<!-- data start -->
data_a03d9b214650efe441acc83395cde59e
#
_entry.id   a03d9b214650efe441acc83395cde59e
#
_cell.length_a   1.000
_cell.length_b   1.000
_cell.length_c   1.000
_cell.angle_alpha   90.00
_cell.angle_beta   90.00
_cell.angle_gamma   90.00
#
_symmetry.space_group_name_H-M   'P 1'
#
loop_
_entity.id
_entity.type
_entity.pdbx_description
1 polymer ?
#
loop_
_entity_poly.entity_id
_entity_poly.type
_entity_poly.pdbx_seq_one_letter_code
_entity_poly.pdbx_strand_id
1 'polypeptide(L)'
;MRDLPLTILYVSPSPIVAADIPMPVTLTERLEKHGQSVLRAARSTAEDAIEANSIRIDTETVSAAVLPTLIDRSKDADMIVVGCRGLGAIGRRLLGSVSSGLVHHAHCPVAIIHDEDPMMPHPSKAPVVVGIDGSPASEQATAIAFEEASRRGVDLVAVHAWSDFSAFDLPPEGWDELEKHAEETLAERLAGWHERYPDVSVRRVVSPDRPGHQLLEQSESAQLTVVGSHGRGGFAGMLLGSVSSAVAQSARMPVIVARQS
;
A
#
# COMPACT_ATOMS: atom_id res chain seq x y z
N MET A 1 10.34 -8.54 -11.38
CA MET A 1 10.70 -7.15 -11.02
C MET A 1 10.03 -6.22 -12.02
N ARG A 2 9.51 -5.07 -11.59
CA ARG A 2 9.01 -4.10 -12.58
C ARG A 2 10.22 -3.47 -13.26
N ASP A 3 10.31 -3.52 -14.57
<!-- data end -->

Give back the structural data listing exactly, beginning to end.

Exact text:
data_a03d9b214650efe441acc83395cde59e
#
_entry.id   a03d9b214650efe441acc83395cde59e
#
_cell.length_a   1.000
_cell.length_b   1.000
_cell.length_c   1.000
_cell.angle_alpha   90.00
_cell.angle_beta   90.00
_cell.angle_gamma   90.00
#
_symmetry.space_group_name_H-M   'P 1'
#
loop_
_entity.id
_entity.type
_entity.pdbx_description
1 polymer ?
#
loop_
_entity_poly.entity_id
_entity_poly.type
_entity_poly.pdbx_seq_one_letter_code
_entity_poly.pdbx_strand_id
1 'polypeptide(L)'
;MRDLPLTILYVSPSPIVAADIPMPVTLTERLEKHGQSVLRAARSTAEDAIEANSIRIDTETVSAAVLPTLIDRSKDADMIVVGCRGLGAIGRRLLGSVSSGLVHHAHCPVAIIHDEDPMMPHPSKAPVVVGIDGSPASEQATAIAFEEASRRGVDLVAVHAWSDFSAFDLPPEGWDELEKHAEETLAERLAGWHERYPDVSVRRVVSPDRPGHQLLEQSESAQLTVVGSHGRGGFAGMLLGSVSSAVAQSARMPVIVARQS
;
A
#
# COMPACT_ATOMS: atom_id res chain seq x y z
N MET A 1 10.34 -8.54 -11.38
CA MET A 1 10.70 -7.15 -11.02
C MET A 1 10.03 -6.22 -12.02
N ARG A 2 9.51 -5.07 -11.59
CA ARG A 2 9.01 -4.10 -12.58
C ARG A 2 10.22 -3.47 -13.26
N ASP A 3 10.31 -3.52 -14.57